Tweet of the Day: Understanding Character Wounds: A List of Common Themes
A beloved character dies.
There is much angst, wailing, and gnashing of teeth.
Then the character comes back from the dead.
Just like, new as as rain, smelling the roses, and back into the action.
Welcome to a world where Death is Cheap. A clear sign of bad, lazy, cowardly writing. The realm of bad movies, soap operas and forgettable comic book series. Nothing makes me throw a book across the room or switch the channel like this trope. A popular character is killed off for the, “drama,” only to be brought back later, often without any explanation what so ever. It means that in the story’s universe death has no weight or meaning. Often it is used as a cheap ploy to get ratings or promote sales. It breaks suspension of disbelief by bringing attention to the meta reasons why characters exist. You believe that character live and die due to the nature of the narrative, but they exist at the whim of the author. And once it is used, it tends to be abused. Death becomes a meaningless revolving door. It also signifies a blatant manipulation of the audience emotions without any narrative payoff.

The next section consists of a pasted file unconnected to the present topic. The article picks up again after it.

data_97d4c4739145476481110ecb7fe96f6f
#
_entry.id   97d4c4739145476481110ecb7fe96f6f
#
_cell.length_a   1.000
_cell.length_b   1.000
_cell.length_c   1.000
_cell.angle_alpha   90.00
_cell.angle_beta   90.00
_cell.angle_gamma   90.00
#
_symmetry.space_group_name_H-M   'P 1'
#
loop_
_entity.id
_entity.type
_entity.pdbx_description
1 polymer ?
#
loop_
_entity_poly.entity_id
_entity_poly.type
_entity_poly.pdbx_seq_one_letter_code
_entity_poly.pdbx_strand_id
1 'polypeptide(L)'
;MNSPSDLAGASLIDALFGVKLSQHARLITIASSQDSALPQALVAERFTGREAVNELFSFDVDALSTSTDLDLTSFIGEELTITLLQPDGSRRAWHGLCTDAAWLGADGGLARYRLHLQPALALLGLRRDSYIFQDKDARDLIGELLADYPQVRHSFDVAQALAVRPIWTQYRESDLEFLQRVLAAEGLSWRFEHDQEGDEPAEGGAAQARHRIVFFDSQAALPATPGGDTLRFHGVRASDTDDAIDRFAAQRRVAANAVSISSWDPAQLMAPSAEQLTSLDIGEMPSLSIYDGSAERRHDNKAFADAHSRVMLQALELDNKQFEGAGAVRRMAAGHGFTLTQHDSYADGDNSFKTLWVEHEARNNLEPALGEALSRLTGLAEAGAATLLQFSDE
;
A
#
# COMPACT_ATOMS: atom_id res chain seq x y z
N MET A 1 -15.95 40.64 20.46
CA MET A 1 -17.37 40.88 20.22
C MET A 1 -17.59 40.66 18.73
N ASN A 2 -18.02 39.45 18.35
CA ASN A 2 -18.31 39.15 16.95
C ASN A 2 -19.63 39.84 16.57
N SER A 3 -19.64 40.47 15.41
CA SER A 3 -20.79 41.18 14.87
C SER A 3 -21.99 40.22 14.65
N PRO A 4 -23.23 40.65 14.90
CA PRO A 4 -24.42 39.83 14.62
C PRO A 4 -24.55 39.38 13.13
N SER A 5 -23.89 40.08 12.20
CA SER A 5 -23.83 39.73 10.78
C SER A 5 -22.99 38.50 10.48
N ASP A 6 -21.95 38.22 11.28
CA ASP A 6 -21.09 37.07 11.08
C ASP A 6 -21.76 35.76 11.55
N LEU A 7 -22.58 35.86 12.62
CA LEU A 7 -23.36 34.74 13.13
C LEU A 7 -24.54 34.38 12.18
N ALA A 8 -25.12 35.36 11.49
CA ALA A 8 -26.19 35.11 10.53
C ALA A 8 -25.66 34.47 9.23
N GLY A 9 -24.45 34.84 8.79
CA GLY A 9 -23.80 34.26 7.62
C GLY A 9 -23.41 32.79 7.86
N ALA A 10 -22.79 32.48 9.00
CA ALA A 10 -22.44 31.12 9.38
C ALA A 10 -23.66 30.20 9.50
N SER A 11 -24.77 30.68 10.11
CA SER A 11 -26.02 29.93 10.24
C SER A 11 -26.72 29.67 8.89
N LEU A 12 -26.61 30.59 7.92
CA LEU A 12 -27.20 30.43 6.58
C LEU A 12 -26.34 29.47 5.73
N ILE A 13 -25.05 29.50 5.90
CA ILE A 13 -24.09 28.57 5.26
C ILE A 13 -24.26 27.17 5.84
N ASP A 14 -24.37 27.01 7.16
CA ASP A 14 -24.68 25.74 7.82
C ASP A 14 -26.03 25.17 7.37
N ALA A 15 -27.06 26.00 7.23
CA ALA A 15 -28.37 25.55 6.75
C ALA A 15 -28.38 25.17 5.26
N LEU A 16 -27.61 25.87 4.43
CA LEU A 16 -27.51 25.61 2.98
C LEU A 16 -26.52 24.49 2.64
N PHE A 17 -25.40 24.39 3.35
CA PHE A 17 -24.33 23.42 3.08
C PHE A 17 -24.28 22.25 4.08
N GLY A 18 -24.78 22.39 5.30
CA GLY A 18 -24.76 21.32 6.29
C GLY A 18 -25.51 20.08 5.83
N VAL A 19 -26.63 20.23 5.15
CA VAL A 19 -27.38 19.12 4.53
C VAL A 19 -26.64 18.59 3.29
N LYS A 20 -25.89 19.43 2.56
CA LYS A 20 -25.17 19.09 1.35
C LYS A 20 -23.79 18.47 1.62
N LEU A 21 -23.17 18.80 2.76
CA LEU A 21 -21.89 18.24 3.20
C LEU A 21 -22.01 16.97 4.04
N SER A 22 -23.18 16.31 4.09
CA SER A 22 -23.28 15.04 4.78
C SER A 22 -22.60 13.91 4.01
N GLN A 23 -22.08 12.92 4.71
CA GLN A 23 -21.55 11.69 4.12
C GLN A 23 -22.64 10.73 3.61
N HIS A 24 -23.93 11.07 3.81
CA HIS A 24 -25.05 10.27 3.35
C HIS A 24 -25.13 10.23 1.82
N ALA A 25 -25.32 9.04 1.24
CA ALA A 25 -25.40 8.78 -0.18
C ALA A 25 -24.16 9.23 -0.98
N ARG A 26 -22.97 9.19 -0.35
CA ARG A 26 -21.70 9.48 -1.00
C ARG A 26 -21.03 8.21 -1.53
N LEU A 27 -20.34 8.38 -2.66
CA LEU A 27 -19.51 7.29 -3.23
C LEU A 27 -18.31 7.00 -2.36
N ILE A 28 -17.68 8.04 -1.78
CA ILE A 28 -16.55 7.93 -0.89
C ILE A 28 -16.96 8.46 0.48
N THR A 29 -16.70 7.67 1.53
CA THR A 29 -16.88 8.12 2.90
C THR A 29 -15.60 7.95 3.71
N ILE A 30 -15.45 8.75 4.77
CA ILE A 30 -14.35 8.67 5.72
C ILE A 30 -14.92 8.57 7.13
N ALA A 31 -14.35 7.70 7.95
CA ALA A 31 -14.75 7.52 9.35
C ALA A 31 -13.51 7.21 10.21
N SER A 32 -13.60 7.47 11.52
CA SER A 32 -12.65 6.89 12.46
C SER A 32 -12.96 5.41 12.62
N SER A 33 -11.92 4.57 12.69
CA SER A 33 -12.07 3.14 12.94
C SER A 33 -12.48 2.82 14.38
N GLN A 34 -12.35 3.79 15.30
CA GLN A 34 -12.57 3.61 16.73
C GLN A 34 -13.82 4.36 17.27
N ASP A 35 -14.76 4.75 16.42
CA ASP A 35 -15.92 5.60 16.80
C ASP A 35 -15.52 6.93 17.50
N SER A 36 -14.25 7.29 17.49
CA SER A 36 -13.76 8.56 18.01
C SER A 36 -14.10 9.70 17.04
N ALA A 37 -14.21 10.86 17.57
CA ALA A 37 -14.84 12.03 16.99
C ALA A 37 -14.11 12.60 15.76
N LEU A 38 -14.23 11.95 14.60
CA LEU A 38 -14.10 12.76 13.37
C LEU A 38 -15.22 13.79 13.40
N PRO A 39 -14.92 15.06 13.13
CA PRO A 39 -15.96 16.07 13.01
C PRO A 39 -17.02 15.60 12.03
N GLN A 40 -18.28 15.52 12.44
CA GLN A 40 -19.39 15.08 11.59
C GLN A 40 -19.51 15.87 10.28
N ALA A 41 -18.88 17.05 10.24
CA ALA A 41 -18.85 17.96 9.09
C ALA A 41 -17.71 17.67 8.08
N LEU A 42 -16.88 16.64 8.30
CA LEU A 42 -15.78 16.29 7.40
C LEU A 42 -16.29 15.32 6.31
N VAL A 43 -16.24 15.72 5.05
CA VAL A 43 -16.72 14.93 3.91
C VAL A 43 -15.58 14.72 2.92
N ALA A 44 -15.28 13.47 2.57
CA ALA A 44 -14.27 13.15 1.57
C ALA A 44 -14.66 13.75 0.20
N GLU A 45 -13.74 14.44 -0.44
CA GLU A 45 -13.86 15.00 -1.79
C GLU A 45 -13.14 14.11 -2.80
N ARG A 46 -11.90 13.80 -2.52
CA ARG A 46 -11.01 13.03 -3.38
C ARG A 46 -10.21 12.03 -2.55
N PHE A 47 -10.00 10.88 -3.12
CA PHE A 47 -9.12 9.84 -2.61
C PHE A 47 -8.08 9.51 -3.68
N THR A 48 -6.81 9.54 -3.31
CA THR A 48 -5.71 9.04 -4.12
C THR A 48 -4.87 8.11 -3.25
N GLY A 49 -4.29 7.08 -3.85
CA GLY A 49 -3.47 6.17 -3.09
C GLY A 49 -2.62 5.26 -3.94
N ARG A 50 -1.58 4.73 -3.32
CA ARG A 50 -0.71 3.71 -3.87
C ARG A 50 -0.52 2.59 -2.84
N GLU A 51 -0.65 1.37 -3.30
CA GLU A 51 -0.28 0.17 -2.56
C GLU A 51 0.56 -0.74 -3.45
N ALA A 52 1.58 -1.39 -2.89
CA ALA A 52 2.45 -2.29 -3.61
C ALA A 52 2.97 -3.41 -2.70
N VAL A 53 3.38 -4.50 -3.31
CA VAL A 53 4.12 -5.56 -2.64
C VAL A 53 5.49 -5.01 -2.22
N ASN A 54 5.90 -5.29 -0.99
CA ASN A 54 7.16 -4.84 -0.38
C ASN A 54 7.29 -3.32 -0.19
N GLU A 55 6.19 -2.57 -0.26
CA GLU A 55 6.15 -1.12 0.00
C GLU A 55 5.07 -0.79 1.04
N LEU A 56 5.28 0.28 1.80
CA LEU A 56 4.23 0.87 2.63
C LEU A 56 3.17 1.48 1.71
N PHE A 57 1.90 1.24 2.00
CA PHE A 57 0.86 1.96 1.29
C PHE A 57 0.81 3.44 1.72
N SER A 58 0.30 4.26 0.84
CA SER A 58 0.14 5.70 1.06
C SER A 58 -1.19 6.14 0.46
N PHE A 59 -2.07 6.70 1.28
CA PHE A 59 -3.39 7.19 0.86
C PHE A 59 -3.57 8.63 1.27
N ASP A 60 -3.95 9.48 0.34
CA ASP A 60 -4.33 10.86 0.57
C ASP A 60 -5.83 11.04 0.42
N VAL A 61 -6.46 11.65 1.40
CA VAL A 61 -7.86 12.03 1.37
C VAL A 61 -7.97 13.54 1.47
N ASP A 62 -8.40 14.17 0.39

This is one of those tropes that is bad because of poor execution. Some stories, like the movie Edge of Tomorrow, use it well, but is the exception to the rule. It is not the fact that the character came back to life, but the manner, no residual shock, horror, or even a sense of betrayal. Nope, the character simply waltzes back into story with nary a word. Ultimately it cheapens life itself. The reason why we fear death is because it is the permanent end of life. Remove it from the equation and life loses its meaning. Remove it from the narrative and you lose the drama.